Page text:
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Engaging Anthropology in an Ebola Outbreak

Case Studies from West Africa

Emilie Venables and Umberto Pellecchia

-care policies if a similar outbreak situation should happen again. The use of anthropologists in humanitarian aid and development organisations has been growing over recent years, with increasing emphasis on ensuring that any interventions and assistance are

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“Till I Have Done All That I Can”

An Auxiliary Nurse’s Memories of World War I

Michelle Moravec

France until July 1919, providing humanitarian aid to refugee children and caring for wounded soldiers as an auxiliary nurse. Clarke’s wartime experiences might have faded into obscurity, acknowledged only generally in the lines historians have penned

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Avoiding Poison

Congolese Refugees Seeking Cosmological Continuity in Urban Asylum

Georgina Ramsay

livelihoods that are independent from government and humanitarian aid ( Sharpe and Namusobya 2012 ). However, there are considerable differences in the economic status, livelihood strategies, and subsistence methods of refugees in the capital ( Hovil 2007

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Unintended Securitization

Military, Medical, and Political-Security Discourses in the Humanitarian Treatment of Syrian Casualties in Israel

Hedva Eyal and Limor Samimian-Darash

In this article, we examine statements by state officials and individuals from the military and the medical establishment regarding the provision of medical aid by Israel to casualties from the Syrian Civil War. We argue discussions of this project have been characterized by three different discourses, each dominant at different times, which we classify as military, medical, and political-security. We propose “unintended securitization” to describe how the project moved from the military into the medical-civilian and then into the political sphere, and came to be seen as advancing the security interests of the Israeli state. We argue the relationship between humanitarianism and securitization seen here challenges the view that humanitarian apparatuses are often subordinated to military rationales by showing how securitization here emerged from the demilitarization of what was initially a military project.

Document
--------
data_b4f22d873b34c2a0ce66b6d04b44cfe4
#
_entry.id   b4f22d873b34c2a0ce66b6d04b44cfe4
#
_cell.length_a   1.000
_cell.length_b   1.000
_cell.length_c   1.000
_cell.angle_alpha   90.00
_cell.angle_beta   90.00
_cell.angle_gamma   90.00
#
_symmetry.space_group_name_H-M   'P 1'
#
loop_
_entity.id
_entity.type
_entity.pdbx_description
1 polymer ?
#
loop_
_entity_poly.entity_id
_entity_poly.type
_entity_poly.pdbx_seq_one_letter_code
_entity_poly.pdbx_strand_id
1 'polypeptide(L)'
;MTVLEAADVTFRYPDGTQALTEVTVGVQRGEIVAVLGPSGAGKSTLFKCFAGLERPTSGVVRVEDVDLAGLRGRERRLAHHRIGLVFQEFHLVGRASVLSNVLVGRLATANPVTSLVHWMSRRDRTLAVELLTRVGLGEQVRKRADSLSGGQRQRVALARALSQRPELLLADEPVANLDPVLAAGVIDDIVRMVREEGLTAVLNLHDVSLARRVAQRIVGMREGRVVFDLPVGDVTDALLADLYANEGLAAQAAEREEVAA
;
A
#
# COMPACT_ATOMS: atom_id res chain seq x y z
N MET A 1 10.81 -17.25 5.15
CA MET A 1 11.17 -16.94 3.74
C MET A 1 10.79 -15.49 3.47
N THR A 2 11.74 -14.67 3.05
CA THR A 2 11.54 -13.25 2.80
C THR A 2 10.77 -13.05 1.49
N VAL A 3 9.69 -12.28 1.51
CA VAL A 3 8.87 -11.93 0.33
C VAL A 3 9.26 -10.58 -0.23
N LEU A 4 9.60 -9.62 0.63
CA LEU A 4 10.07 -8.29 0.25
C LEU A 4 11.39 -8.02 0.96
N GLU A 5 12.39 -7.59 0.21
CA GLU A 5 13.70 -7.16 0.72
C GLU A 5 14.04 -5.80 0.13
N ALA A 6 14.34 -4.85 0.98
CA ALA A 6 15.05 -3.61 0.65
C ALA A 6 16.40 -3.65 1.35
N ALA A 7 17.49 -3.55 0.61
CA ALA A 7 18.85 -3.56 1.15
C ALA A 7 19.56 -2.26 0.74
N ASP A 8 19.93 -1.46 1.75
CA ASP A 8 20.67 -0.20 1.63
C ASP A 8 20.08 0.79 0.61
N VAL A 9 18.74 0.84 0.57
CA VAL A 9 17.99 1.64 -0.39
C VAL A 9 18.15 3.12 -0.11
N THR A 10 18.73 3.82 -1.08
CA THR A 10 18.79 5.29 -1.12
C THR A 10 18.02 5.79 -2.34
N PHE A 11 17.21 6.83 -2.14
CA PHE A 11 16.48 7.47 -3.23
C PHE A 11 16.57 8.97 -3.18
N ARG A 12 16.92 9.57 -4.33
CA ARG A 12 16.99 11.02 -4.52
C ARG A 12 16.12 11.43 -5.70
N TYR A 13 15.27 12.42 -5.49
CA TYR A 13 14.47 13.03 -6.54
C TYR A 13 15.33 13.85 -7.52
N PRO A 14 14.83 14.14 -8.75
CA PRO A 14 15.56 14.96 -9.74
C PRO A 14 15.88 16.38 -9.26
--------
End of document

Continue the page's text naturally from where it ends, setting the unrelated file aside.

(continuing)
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Ebola and Accusation

Gender and Stigma in Sierra Leone’s Ebola Response

Olive Melissa Minor

anthropology in the context of humanitarian aid. Anthropologists can offer emergency response teams a deeper understanding of community perceptions, beliefs and practices. This is one of the key contributions of anthropology to humanitarian aid: understanding

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Governing through paperwork

Examining the regulatory effects of documentary practices in a refugee settlement

Sophie Nakueira

Documents play an important role in the lives of refugees. However, little is known about the extent to which documents regulate the everyday lives of refugees and the anxieties of obtaining relevant paperwork for refugees seeking resettlement in the Global North. Although their lives are regulated by paperwork, refugees also use documents strategically to legitimise various claims and entitlements. This article shows how refugees interface with the administrative processes that seek to regulate their stay. Therefore, documentary practices become important tools through which processes and objectives of migration governance can be examined. This article seeks to contribute further insights on how the deployment of documents entrenches discourses of vulnerability, the role that paper regimes play in (re)producing processes of exclusion through administrative processes in humanitarian aid contexts and the revelations of documentary practices or paper regimes about those who govern and those who are governed by these practices.

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Coming Together in the So-Called Refugee Crisis

A Collaboration Among Refugee Newcomers, Migrants, Activists and Anthropologists in Berlin

Nasima Selim, Mustafa Abdalla, Lilas Alloulou, Mohamed Alaedden Halli, Seth M. Holmes, Maria Ibiß, Gabi Jaschke and Johanna Gonçalves Martín